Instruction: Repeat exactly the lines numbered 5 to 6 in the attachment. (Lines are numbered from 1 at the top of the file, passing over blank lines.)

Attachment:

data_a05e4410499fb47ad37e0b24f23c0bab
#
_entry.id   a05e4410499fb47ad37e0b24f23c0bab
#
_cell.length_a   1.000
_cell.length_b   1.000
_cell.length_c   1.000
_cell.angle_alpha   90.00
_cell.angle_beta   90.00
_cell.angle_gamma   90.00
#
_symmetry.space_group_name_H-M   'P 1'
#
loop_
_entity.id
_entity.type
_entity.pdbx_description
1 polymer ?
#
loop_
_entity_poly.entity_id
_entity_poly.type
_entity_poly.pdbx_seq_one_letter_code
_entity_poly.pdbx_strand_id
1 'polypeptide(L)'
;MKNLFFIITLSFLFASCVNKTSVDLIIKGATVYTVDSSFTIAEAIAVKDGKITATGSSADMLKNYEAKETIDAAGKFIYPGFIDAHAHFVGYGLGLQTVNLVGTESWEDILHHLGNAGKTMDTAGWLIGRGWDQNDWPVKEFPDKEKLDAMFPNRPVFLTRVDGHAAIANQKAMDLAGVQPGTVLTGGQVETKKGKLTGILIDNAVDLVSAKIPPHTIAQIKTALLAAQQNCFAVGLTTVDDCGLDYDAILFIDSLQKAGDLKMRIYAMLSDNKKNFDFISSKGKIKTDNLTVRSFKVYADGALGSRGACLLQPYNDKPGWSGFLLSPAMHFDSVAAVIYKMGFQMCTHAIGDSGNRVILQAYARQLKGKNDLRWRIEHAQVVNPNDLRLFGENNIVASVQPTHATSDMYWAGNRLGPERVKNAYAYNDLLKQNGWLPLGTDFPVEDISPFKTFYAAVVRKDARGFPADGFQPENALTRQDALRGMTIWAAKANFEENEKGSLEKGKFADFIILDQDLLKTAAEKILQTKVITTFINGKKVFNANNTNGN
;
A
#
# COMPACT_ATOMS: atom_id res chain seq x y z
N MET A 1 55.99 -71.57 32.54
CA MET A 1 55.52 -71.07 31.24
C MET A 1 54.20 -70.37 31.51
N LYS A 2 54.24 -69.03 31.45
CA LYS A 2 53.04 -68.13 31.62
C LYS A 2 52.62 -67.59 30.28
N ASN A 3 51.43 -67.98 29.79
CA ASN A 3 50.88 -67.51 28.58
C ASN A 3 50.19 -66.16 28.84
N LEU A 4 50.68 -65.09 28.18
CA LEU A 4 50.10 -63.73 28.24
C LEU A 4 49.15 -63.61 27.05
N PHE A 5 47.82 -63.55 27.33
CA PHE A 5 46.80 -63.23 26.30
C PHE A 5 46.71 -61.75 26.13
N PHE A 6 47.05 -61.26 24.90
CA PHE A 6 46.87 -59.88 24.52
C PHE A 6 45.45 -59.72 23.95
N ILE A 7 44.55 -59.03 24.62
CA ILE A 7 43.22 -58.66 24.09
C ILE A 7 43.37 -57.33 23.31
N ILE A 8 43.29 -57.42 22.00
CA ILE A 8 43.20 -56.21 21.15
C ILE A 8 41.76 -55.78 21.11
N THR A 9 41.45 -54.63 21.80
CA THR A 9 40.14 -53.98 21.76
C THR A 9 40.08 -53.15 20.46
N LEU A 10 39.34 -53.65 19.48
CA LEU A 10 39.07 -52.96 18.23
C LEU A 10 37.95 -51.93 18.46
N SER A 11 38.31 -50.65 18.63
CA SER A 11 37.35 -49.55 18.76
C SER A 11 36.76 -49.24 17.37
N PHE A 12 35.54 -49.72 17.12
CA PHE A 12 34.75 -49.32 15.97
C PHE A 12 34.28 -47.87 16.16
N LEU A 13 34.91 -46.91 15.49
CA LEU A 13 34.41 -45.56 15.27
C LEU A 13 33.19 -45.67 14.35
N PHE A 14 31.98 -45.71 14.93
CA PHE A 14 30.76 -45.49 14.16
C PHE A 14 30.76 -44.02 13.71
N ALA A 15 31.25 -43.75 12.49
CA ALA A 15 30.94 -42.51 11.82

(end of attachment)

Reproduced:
_cell.length_a   1.000
_cell.length_b   1.000